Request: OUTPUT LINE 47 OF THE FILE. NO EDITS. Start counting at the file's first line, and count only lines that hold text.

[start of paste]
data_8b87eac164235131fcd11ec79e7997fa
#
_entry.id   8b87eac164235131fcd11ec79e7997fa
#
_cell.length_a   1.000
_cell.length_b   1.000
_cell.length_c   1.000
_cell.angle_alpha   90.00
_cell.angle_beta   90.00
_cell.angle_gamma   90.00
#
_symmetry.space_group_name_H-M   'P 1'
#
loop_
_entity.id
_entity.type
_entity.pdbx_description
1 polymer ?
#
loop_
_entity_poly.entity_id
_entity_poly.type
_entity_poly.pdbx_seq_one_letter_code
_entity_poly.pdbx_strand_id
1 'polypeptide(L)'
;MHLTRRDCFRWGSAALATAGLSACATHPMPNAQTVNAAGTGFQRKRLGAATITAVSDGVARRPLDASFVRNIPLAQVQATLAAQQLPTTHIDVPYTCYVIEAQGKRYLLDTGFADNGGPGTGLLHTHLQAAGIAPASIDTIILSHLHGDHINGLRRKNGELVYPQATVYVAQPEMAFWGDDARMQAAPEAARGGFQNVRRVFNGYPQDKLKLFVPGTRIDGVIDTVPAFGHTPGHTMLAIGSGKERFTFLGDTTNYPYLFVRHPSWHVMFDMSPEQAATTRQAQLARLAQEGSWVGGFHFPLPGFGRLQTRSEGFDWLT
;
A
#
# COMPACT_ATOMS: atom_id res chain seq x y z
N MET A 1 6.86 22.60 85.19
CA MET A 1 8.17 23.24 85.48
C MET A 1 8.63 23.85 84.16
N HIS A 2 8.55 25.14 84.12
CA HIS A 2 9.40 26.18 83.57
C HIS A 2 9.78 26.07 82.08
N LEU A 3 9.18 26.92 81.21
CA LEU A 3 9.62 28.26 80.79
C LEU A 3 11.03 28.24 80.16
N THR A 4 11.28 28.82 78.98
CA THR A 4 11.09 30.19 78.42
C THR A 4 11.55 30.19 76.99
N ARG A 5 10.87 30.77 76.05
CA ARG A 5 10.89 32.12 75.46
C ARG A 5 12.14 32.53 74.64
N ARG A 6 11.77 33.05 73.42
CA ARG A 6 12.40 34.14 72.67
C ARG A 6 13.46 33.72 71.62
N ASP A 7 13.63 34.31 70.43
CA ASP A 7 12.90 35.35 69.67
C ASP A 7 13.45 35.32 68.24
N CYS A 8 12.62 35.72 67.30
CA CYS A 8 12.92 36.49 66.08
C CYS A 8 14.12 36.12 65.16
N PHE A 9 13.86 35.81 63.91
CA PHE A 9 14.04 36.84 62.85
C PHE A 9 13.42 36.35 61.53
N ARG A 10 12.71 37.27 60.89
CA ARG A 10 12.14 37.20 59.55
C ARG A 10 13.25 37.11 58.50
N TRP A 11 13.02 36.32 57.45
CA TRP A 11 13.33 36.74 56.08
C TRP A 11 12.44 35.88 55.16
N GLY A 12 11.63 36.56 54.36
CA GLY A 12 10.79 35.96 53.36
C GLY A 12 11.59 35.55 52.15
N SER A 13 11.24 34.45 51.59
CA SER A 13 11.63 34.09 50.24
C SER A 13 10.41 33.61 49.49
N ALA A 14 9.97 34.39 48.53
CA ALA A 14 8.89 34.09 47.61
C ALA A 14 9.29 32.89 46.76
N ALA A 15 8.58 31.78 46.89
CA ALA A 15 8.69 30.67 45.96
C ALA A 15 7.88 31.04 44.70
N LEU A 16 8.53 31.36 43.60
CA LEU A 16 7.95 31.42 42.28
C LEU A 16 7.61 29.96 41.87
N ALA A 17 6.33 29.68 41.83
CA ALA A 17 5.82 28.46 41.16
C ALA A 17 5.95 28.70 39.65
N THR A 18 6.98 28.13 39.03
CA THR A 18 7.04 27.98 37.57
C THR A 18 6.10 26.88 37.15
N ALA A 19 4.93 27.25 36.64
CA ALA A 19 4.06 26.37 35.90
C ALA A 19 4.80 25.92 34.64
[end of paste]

CA ARG A 6 12.40 34.14 72.67